Jamie Mackenzie, Director at Sodexo Engage, considers the management behaviours needed to stand out as a good employer post COVID-19:
For the Fortune 100 Best Companies to Work For®, 85% of the evaluation is based on what employees report about their experiences of trust and reaching their full potential at an organisation. Coronavirus has already, and will continue to, change the world of work, so it’s inevitable that companies will need to adapt the way they work and how they help staff accomplish goals and reach their potential.
Here are three things to consider when working to become a post-pandemic employer of choice:
Flexibility is no longer a nice to have, but a must-have
Since mid-March, many of the typically office-bound workforce have found themselves working from home. It’s been the biggest experiment for remote working we’ve ever seen on a global scale. For some, this was a completely new experience, and whilst doing so five days a week might seem like too much right now, the majority have probably felt the benefits.
Whilst some feel a bit less motivated without the buzz of the office, it’s also true that fewer office distractions and cutting out the commute has seen an improvement in work-life balance. Research has found that three out of five people would like to work from home more often than they did before the lockdown. As such, the forced move to remote working could supercharge the case for flexible working. Now many companies who previously avoided flexible working are running out of counterarguments as they have seen it does work and be done effectively. Plus, they’ve now got the infrastructure in place, so there’s not a huge amount to lose.
Adoption of flexible working can come in many guises, such as remote working, a four-day work week, or flexible hours on a case-by-case basis. Regardless of how it’s done, companies should be offering this choice to employees. Offering such benefits can help open your talent pool, too. With remote working options in place, more disabled and neurodivergent candidates can find roles that suit their needs.
Evolving employee benefits
Furloughed staff should also be front of mind. In the last few months, 6.3 million employees have been furloughed according to HM Revenue and Customs (HMRC). With this time and space away from work, many furloughed employees have been given breathing room to reassess their relationship with work. With this space, furloughed employees can turn more critical, which could trigger a loss in staff retention.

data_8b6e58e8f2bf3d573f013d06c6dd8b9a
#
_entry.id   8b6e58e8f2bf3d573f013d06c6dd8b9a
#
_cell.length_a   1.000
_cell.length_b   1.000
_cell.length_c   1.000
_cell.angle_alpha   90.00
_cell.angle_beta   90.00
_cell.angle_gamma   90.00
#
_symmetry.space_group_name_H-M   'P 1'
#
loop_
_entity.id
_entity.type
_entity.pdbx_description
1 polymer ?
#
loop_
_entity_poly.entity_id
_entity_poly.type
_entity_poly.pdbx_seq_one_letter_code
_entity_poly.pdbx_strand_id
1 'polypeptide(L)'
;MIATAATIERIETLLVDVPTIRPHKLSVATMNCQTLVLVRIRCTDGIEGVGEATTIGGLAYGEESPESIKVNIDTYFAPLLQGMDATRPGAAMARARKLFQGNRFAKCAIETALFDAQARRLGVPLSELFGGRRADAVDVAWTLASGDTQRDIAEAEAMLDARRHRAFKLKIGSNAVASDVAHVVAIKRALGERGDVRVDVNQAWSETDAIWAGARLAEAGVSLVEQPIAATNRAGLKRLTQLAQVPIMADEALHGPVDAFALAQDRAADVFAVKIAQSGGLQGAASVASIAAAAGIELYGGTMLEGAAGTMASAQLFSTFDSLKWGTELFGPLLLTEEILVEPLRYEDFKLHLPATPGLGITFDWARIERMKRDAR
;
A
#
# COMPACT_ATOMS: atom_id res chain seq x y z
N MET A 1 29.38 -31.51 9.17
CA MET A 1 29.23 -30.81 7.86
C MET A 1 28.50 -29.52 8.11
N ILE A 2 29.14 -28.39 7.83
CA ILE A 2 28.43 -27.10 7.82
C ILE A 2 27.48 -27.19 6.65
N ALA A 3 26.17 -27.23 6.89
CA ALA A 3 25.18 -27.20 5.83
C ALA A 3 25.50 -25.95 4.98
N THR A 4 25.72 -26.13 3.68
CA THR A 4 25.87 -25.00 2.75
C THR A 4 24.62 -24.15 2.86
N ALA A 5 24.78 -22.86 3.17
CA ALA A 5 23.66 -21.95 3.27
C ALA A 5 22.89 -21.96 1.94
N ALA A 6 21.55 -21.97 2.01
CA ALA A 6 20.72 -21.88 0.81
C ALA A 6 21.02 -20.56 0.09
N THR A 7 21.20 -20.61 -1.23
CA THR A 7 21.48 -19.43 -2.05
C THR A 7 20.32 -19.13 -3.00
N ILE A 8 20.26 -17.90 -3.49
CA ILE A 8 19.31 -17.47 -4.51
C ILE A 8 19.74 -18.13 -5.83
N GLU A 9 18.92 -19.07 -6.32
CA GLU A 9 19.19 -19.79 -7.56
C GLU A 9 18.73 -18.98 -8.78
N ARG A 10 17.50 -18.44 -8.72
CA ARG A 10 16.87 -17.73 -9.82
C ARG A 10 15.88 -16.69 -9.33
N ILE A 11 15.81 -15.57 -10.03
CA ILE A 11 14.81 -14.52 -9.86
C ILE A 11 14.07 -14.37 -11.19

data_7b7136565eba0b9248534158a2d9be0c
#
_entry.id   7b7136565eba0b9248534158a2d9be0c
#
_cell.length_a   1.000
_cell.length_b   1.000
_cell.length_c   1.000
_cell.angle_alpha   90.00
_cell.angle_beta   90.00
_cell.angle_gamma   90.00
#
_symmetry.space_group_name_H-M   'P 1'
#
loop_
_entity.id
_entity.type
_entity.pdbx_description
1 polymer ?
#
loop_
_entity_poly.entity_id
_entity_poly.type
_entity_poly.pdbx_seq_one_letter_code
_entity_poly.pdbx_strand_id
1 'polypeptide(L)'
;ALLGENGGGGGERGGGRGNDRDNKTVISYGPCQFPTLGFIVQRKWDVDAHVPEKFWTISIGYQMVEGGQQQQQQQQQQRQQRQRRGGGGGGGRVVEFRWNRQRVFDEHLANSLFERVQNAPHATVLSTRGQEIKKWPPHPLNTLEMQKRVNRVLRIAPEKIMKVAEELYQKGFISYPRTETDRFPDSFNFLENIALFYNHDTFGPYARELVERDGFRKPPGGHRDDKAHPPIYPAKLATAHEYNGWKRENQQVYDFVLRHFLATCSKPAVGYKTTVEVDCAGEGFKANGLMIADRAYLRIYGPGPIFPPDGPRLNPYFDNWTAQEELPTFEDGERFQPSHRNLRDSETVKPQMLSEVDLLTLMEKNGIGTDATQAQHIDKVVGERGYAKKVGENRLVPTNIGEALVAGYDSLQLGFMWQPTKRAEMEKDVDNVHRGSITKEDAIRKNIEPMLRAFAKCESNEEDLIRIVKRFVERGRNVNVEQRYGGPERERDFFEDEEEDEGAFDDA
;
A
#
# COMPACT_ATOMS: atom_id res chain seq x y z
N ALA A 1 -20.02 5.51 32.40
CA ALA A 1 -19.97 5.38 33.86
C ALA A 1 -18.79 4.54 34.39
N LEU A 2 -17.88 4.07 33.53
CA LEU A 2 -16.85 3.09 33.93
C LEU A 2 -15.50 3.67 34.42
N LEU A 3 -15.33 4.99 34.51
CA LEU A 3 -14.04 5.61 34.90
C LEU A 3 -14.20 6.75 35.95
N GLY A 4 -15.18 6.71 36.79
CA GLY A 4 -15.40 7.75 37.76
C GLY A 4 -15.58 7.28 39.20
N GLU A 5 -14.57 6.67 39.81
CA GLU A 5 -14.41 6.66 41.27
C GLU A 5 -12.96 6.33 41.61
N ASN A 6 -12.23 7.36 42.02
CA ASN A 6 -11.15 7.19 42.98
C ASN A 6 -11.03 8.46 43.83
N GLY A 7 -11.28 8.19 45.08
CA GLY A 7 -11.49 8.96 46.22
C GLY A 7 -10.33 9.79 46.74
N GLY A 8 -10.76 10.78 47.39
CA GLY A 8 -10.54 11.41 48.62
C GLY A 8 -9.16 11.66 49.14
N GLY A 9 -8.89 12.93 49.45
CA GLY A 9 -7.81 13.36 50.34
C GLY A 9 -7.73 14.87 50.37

According to Glassdoor’s Informed Candidate survey, salary and compensation were the biggest influences on whether a candidate joined an organisation. While you may not be in a position to boost their salary, using benefits, especially financial ones like cashback cards, can be a great way to both attract and retain employees and mark yourself as a top employer. Additionally, the in-office perks of breakaway spaces and plenty of plants have quickly lost their lustre while other benefits, like season ticket loans, will quickly become less popular. The coronavirus has shifted employees’ priorities and as such the employee benefits you offer will need to meet these new demands.
So, instead of offering season ticket loans, you should help employees find alternatives to the crowded train carriages through initiatives like cycle to work schemes or creating more parking spaces. Benefits and incentives should be rethought for the growing remote workforce. This could include offering vouchers and cashback to help employees kit out their home office. Organisations that want to become an employer of choice must listen to what their workforce actually want from their employee benefits and adapt accordingly.
More mental health support
A large impact of the lockdown has been a renewed focus on mental health and work. The strain of trying to continue working during a pandemic and the worry about job security has brought a new level of importance to mental health. A survey from CIPD found more than two-fifths of UK workers are anxious about returning to the workplace, showing how vital it is that employers keep it front of mind when bringing staff back to work.
Successful leaders in the post-pandemic workplace need to be empathetic to employees who might be struggling. This means listening carefully and acting quickly on any arising issues. One in five employees who experienced a mental health condition while working have felt under pressure to resign, so it’s vital to understand your staff, and create a more open and accepting culture to build trust and loyalty.
In addition to this, strong mental health benefits should be provided to better support employees and build a supportive company culture. This can include providing an employee assistance program, alongside those benefits that create a healthier lifestyle, which can help mental wellbeing. This can range from promoting physical exercise to providing financial education, to help those feeling a strain from their finances.
Regardless of working in an office, or from home, all employees in the post-pandemic world will expect businesses to adapt and offer support that truly addresses their needs. The new normal will reward those organisations that pivot and build truly supportive cultures that are focused on helping employees reach their potential.